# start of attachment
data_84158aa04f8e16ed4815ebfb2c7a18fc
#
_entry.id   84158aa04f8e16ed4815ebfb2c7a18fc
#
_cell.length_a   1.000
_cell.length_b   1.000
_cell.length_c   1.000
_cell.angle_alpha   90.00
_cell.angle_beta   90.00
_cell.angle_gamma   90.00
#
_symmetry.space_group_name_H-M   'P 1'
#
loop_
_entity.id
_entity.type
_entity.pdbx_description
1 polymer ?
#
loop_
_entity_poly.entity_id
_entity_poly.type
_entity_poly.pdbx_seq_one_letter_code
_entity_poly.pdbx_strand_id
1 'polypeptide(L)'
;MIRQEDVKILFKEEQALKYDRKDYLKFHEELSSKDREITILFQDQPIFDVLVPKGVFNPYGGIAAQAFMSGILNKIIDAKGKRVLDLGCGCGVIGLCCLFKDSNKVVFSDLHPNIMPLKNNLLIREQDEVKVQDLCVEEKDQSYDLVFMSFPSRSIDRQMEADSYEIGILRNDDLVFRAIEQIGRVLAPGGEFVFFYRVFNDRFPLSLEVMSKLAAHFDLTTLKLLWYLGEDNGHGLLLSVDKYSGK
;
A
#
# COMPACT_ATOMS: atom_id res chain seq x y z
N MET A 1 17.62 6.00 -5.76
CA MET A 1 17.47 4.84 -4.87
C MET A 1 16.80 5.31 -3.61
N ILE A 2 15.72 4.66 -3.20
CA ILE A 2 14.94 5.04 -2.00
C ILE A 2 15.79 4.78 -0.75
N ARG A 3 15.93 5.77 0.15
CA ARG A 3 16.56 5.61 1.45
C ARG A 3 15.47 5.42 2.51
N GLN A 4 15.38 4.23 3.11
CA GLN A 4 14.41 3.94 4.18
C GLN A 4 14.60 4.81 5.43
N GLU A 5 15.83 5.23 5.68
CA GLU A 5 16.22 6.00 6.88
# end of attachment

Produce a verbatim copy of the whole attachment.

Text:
data_84158aa04f8e16ed4815ebfb2c7a18fc
#
_entry.id   84158aa04f8e16ed4815ebfb2c7a18fc
#
_cell.length_a   1.000
_cell.length_b   1.000
_cell.length_c   1.000
_cell.angle_alpha   90.00
_cell.angle_beta   90.00
_cell.angle_gamma   90.00
#
_symmetry.space_group_name_H-M   'P 1'
#
loop_
_entity.id
_entity.type
_entity.pdbx_description
1 polymer ?
#
loop_
_entity_poly.entity_id
_entity_poly.type
_entity_poly.pdbx_seq_one_letter_code
_entity_poly.pdbx_strand_id
1 'polypeptide(L)'
;MIRQEDVKILFKEEQALKYDRKDYLKFHEELSSKDREITILFQDQPIFDVLVPKGVFNPYGGIAAQAFMSGILNKIIDAKGKRVLDLGCGCGVIGLCCLFKDSNKVVFSDLHPNIMPLKNNLLIREQDEVKVQDLCVEEKDQSYDLVFMSFPSRSIDRQMEADSYEIGILRNDDLVFRAIEQIGRVLAPGGEFVFFYRVFNDRFPLSLEVMSKLAAHFDLTTLKLLWYLGEDNGHGLLLSVDKYSGK
;
A
#
# COMPACT_ATOMS: atom_id res chain seq x y z
N MET A 1 17.62 6.00 -5.76
CA MET A 1 17.47 4.84 -4.87
C MET A 1 16.80 5.31 -3.61
N ILE A 2 15.72 4.66 -3.20
CA ILE A 2 14.94 5.04 -2.00
C ILE A 2 15.79 4.78 -0.75
N ARG A 3 15.93 5.77 0.15
CA ARG A 3 16.56 5.61 1.45
C ARG A 3 15.47 5.42 2.51
N GLN A 4 15.38 4.23 3.11
CA GLN A 4 14.41 3.94 4.18
C GLN A 4 14.60 4.81 5.43
N GLU A 5 15.83 5.23 5.68
CA GLU A 5 16.22 6.00 6.88